Form, norm, and regimen in Putin’s Russia

Members of the punk group Pussy Riot, including Nadezhda Tolokonnikova in the blue balaclava and Maria Alekhina in the pink balaclava, are attacked by Cossack militia in Sochi, Russia. Photograph: Morry Gash/AP (Via)

Members of the punk group Pussy Riot, including Nadezhda Tolokonnikova in the blue balaclava and Maria Alekhina in the pink balaclava, are attacked by Cossack militia in Sochi, Russia. Photograph: Morry Gash/AP (Via)

“Russia Is Repeating 1968″ A Pussy Riot founder on the occupation of Crimea—and the silence in Moscow (Maria Alyokhina, for New Republic):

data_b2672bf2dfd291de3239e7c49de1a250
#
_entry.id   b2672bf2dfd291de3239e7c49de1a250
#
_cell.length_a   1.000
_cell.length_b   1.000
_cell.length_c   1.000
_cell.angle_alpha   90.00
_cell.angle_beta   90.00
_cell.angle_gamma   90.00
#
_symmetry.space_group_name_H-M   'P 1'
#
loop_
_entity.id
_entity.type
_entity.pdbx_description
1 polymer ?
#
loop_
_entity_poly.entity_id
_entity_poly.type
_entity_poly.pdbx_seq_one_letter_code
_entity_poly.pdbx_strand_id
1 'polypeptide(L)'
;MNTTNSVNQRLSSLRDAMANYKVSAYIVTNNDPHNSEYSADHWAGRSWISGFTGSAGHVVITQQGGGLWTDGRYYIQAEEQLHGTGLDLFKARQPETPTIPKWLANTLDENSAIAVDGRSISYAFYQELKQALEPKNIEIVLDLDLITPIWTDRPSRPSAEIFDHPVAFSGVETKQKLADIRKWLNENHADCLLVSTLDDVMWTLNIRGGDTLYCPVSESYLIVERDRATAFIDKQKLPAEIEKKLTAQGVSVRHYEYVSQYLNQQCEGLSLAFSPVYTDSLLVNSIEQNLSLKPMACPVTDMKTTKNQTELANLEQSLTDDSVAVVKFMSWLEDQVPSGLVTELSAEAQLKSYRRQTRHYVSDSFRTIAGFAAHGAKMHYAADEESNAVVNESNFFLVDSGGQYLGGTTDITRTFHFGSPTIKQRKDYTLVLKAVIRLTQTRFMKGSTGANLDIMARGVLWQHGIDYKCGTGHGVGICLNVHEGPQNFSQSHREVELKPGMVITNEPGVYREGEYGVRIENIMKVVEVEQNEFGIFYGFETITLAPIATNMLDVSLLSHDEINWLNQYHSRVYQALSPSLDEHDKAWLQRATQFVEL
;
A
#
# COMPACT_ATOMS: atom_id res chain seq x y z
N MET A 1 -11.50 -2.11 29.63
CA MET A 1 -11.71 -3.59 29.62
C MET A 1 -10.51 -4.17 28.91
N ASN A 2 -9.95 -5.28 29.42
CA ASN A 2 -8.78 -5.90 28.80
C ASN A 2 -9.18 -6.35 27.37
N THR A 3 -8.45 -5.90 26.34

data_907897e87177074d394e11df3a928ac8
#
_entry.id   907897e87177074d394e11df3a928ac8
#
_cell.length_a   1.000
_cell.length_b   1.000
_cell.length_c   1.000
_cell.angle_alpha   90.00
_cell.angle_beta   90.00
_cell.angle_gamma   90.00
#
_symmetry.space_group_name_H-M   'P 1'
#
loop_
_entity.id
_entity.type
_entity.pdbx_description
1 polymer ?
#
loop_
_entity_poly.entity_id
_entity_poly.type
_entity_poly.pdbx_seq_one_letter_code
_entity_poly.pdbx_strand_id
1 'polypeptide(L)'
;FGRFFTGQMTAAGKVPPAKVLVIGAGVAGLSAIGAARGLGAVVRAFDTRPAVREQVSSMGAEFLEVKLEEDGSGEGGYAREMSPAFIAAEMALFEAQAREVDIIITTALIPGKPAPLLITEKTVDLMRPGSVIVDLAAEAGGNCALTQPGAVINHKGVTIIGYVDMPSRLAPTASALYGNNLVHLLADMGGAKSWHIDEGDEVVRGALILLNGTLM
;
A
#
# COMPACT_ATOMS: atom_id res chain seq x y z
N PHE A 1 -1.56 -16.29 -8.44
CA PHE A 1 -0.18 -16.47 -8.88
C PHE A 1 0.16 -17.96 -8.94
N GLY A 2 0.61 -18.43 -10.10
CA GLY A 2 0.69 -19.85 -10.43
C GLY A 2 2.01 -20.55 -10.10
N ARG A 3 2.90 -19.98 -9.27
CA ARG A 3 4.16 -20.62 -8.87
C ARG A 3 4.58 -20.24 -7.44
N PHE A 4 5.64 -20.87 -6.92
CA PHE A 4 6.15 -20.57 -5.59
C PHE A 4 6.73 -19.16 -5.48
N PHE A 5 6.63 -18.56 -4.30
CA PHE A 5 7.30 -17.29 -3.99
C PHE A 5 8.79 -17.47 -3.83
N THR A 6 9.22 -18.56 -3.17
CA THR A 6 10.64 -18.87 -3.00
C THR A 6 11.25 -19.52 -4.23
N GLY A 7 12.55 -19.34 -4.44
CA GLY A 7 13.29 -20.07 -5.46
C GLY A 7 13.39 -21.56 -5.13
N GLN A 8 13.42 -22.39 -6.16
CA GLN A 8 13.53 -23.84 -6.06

Troops are marching through the streets of Crimea today, on Forgiveness Sunday, as the patriarch declares “I hope Ukraine will not resist.” Police forces stand on Manezhnaya Square in downtown Moscow, ready to grab and arrest those who have declared no to war. Detention units are taking out Bolotnaya prisoners for their daily hour-long walk in the prison yard: These people are locked up for having taken to the streets two years ago to demand fair elections. Troops, police, prison guards—they are all following the command, the command to crush resistance. The old prison tactic to set citizens against other citizens, giving one group a mandate to use physical and legal force against the other: This is also the tactic of Vladimir Putin.

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